Sexual health questions: HIV

What is HIV?
Human Immunodeficiency Virus (HIV) is a virus that attacks the immune system of an infected individual.

If untreated, HIV infection can result in acquired immune deficiency syndrome (AIDS). This is the term used to describe the reduced ability of the immune system to fight infections and illnesses, leading to life-threatening complications. However, people who are HIV-positive but receive treatment on time are likely to remain healthy with normal life expectancy.

Public Health England estimates that there are over 100,000 people with HIV in the UK. 92% know their status, however, around 1 in 12 people who are HIV positive in the UK do not know that they are infected, emphasising the importance of regular testing.

How can I catch HIV?
HIV can be transmitted sexually and non-sexually through the exchange of bodily fluids.

These include:

  • Semen
  • Pre-cum (the fluid that the penis produces for lubrication before ejaculation)
  • Vaginal fluids, including menstrual fluids (period blood)
  • Breast milk
  • Blood
  • The mucus found in the rectum

Unprotected sexual intercourse with an infected person could also transfer to virus, including vaginal, anal or oral contact. Acquiring or passing on HIV through oral sex is possible but rare.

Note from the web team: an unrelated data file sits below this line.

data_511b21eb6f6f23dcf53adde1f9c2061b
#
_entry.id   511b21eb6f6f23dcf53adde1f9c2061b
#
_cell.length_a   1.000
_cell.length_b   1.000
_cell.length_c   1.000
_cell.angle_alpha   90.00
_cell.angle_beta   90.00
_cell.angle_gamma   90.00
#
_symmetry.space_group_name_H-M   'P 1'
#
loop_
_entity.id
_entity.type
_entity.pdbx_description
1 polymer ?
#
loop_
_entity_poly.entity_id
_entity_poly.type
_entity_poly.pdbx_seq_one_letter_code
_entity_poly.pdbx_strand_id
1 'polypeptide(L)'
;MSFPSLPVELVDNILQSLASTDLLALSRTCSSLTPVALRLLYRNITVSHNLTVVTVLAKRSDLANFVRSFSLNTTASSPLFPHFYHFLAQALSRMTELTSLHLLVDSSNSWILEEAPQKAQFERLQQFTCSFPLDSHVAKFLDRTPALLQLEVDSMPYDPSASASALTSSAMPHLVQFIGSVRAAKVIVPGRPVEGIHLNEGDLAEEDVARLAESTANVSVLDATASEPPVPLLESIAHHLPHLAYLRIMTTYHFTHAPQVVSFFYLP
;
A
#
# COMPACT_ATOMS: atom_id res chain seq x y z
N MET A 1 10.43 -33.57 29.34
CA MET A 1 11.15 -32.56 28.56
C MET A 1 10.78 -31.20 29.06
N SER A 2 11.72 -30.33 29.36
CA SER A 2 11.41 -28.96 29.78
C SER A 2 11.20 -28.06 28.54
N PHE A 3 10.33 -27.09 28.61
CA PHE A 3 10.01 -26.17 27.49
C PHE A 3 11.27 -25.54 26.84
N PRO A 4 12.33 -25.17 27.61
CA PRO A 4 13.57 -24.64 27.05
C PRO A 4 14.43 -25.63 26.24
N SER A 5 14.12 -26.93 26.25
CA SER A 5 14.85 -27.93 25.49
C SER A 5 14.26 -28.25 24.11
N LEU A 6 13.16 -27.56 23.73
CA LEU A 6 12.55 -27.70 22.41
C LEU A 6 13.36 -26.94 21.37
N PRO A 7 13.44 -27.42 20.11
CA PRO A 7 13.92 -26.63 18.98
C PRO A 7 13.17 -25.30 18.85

HIV cannot be transmitted by air, water, insect bites, saliva, tears or sweat. The virus also cannot be passed through healthy, unbroken skin.

What are the symptoms and signs of HIV?
Signs of an HIV infection may not always be present in the early stages after exposure. If symptoms are present, they can occur in the first four to six weeks following infection and include flu-like illnesses, sore throat and swollen glands. This is usually when your body has begun the ‘seroconversion process’. Seroconversion is where your body tries to counteract the virus by producing antibodies.

Following this phase, symptoms can clear for up to 15 years. However, during this time you are still infectious, and the virus is still causing harm to your system. If the infection remains untreated, you will become more susceptible to other infections including bacterial, viral or fungal diseases.
As HIV advances in the body, symptoms of a weakened immune system start to appear.

Common symptoms include:

  • Unintentional weight loss
  • Chronic diarrhoea
  • Recurrent infections, such as chest infections
  • Skin rashes, especially on the face, genitals or anus
  • Increased Herpes ulcers or thrush infections on and around the mouth and genitals
  • Sweats, especially at night
  • Unusual tiredness
  • Nausea or loss of appetite
  • Swollen lymph glands in the neck, groin or armpits.

If you have these symptoms and think that you may have been at risk of HIV at any time, then it is advisable to get tested. You may have been at risk of HIV if you have had any unprotected sex with different partners, shared injecting equipment when using recreational drugs or steroids, or if you have taken a blood transfusion outside of the UK.